Beijing blacklisting Korean acts

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Beijing blacklisting Korean acts

As China and Korea continue to squabble over Seoul’s decision to deploy a U.S.-led anti-missile system, Beijing appeared to play a card that many feared: hurting Korea economically.

Several Korean celebrities have announced that engagements in China were canceled or postponed, most at very short notice.

Entertainment sources fear retribution for Seoul agreeing to deploy the controversial Terminal High-Altitude Area Defense (Thaad) system by the end of next year, a move Beijing described as “breaking the strategic balance in Northeast Asia, threatening if not dooming regional peace and stability with the possible onset of a new Cold War.”

A public appearance at Beijing Olympic Park for Korean stars Suzy and Kim Woo-bin, the leads in the KBS drama “Uncontrollably Fond,” was indefinitely postponed last Wednesday, barely three days before the so-called fan meeting. Many fans were expected to attend.

The Chinese promoter said the delay was due to an “uncontrollable reason.” Local media suggested it was related to the Thaad issue.

Wassup, a seven-member girl group, said they were planning to hold a concert in Jiangsu province, China, for some 30,000 guests last Friday, but was told by organizers that it would be canceled. The announcement came Wednesday. The group’s talent agency said it didn’t know the reason.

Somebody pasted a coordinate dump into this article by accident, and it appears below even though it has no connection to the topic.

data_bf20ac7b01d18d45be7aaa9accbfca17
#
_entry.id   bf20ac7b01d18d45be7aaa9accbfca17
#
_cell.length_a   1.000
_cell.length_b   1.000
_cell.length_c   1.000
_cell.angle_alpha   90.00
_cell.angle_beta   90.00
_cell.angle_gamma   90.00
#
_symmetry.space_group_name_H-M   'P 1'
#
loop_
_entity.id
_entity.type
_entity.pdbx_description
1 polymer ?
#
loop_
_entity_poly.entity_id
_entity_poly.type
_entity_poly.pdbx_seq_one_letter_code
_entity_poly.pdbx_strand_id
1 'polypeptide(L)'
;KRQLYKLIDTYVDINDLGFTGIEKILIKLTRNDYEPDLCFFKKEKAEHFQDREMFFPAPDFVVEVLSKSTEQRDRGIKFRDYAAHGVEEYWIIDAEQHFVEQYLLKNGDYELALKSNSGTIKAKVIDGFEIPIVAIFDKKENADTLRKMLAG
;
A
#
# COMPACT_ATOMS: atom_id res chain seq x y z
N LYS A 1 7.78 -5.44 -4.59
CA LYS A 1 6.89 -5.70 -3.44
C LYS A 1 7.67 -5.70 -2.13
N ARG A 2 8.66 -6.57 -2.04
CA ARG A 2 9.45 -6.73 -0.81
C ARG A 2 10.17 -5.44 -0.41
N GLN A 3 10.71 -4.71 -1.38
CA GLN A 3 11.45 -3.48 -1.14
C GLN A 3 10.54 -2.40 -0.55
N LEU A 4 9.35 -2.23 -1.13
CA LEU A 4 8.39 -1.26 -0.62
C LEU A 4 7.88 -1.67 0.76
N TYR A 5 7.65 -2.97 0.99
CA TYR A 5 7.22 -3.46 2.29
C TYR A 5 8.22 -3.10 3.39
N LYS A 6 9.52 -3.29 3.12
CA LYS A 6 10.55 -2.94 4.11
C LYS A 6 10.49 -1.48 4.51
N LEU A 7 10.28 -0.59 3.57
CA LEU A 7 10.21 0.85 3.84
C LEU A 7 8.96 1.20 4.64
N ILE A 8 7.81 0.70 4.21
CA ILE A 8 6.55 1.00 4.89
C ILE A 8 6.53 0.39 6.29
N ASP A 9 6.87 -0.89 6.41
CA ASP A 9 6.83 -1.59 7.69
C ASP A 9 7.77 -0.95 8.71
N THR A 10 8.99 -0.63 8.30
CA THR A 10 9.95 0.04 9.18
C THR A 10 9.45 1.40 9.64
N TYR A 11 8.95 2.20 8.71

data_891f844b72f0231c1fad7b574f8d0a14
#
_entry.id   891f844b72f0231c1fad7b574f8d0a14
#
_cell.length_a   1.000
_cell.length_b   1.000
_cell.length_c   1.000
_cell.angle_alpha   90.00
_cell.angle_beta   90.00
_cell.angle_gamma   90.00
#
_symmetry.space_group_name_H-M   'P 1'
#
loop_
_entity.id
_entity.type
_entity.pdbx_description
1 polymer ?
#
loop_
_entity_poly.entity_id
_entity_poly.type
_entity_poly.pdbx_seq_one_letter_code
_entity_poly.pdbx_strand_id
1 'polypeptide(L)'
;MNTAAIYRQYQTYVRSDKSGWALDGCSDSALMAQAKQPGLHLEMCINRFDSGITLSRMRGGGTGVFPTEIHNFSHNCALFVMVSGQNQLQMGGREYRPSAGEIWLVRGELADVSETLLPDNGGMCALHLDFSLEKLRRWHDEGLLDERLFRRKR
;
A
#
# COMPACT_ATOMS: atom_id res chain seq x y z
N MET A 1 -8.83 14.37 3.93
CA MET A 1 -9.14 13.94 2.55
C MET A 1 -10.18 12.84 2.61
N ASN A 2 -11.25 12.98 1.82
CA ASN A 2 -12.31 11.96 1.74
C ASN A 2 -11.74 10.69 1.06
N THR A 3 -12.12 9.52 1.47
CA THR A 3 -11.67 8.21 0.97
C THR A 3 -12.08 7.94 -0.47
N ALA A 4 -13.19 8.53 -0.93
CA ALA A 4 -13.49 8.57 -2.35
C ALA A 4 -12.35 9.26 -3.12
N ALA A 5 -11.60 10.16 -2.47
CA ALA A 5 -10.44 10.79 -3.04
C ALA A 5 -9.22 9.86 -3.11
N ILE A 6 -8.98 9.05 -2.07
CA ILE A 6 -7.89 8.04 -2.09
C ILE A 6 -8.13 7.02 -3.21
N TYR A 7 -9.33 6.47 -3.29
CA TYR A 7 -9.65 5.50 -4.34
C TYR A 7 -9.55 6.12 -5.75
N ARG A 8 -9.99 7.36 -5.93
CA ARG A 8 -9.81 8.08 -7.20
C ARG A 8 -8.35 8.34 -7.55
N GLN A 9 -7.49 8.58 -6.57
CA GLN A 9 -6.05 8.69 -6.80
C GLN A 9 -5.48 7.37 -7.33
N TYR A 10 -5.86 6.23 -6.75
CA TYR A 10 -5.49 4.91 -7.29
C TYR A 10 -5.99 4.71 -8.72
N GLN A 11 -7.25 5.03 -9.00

China’s State Administration of Press, Publication, Radio, Film and Television did not reply to the JoongAng Ilbo’s repeated queries about whether the cancellations were related to Thaad.

One executive-level source from a Chinese production company said under the condition of anonymity that he received a call from the government agency a few days before Seoul officially announced it would deploy the anti-missile system.

He was told that it “would be good” if the Chinese company refrained from signing deals with Korean show biz acts.

“I was told it was the state’s ‘recommendation,’” the source said, “but in reality, I have no other choice but to take it as an order and follow through.”

Some 280,000 people participated in an online survey on Sina Weibo, China’s version of Twitter, asking whether they would approve of the Chinese government’s decision to ban Korean celebrities from television, and roughly 86 percent responded “yes.”

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